Objectives: To determine the treatment responsiveness of the disease-specific Self-Esteem And Relationship (SEAR) questionnaire in erectile dysfunction.
Methods: The SEAR questionnaire was administered at baseline and at the end of the study in 93 patients with erectile dysfunction enrolled in a 10-week, open-label, flexible-dose (50-mg sildenafil, adjustable to 25 mg or 100 mg) trial. Changes from the baseline score were analyzed using the paired t test. The correlation between the changes from baseline on the SEAR questionnaire and the Erectile Function domain of the International Index of Erectile Function was examined.
Results: Significant and meaningful differences (P = 0.0001) from baseline were observed in the two primary domains (Sexual Relationship and Confidence) and the two Confidence domain subscales (Self-Esteem and Overall Relationship). The magnitude of the change was quite high for most aspects (Sexual Relationship, effect size [ES] = 1.6; Confidence, ES = 1.0; Self-Esteem, ES = 1.1) and moderate for one (Overall Relationship, ES = 0.6). Changes in Erectile Function domain score correlated moderately with changes in the SEAR domain and subscale scores (Sexual Relationship, r = 0.69; Confidence, r = 0.48; Self-Esteem, r = 0.47; and Overall Relationship, r = 0.35; P <or=0.001).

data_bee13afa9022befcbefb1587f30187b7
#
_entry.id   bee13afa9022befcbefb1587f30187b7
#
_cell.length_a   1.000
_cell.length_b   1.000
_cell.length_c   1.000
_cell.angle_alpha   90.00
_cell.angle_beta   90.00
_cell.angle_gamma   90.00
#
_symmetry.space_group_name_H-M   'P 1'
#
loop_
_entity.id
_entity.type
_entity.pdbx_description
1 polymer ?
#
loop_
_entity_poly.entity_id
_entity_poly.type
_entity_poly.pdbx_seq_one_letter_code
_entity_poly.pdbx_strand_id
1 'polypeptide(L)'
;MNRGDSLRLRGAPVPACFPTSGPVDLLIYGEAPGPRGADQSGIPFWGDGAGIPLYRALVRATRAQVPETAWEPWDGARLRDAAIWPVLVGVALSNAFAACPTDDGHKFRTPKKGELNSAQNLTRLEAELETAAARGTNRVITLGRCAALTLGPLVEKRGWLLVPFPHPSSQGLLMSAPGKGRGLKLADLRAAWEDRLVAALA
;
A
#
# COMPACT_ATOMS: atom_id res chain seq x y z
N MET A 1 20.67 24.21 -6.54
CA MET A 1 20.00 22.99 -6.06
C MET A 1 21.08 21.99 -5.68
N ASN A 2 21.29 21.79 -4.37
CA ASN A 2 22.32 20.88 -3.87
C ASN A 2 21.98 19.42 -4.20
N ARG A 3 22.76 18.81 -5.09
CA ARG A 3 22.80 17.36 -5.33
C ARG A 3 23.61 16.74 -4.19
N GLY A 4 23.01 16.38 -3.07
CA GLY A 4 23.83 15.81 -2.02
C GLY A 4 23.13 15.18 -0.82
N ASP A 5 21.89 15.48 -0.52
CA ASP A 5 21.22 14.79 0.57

Conclusions: The SEAR questionnaire is responsive to effective treatment of erectile dysfunction. These data suggest that the SEAR questionnaire is a valid instrument for detecting psychosocial gains from beneficial intervention.